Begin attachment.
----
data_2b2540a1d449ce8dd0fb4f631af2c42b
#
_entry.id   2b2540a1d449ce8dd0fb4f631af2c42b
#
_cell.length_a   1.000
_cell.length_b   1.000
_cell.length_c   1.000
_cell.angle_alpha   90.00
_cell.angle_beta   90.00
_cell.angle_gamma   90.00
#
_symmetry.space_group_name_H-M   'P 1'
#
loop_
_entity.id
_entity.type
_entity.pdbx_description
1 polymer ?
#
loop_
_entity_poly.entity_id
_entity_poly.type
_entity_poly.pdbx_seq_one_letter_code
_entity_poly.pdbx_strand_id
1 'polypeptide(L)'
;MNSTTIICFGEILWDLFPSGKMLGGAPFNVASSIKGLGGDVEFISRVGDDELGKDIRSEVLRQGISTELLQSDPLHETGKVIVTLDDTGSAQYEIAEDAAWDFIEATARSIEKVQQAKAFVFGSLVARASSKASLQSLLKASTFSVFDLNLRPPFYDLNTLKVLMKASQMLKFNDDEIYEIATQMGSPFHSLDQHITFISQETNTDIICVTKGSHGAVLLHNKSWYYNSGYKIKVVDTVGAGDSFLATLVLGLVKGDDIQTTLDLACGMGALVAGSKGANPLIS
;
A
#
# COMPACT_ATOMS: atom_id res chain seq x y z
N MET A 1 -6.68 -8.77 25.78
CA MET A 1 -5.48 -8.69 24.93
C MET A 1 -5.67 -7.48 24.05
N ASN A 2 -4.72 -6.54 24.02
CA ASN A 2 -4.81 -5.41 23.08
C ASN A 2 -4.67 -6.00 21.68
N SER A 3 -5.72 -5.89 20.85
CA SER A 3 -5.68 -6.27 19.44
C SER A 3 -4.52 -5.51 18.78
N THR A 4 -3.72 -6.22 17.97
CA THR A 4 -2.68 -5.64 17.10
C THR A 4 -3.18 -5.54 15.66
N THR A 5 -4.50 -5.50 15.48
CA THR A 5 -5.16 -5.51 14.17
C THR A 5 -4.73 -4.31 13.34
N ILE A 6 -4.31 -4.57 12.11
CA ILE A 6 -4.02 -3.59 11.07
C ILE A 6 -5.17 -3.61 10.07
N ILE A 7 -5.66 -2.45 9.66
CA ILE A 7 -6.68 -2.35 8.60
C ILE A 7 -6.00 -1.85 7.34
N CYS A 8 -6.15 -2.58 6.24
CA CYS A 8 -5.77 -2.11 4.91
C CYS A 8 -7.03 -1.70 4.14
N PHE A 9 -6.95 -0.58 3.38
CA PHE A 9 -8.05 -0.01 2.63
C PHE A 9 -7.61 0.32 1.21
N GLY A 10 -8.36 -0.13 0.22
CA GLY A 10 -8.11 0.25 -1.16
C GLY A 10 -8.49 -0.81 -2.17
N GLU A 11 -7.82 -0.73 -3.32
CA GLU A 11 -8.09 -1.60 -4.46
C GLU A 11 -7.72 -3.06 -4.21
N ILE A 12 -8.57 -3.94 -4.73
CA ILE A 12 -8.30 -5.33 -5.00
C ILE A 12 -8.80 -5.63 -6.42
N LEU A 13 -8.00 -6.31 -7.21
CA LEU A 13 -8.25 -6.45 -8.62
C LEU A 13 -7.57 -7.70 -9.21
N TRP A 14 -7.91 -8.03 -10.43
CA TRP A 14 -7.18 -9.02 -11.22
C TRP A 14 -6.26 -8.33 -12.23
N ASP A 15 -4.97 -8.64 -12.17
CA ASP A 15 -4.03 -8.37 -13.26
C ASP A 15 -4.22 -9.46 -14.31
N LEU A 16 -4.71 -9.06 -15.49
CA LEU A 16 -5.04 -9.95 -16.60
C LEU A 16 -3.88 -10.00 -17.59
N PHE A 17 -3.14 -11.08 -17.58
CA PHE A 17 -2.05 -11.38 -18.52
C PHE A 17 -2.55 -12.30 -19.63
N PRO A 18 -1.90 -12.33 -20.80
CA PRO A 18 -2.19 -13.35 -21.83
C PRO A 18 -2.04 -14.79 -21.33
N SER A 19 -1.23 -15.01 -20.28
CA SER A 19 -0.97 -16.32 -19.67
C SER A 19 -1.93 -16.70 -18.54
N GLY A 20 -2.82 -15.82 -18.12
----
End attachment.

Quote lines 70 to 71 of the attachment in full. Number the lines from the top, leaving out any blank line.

N TRP A 14 -7.91 -8.03 -10.43
CA TRP A 14 -7.18 -9.02 -11.22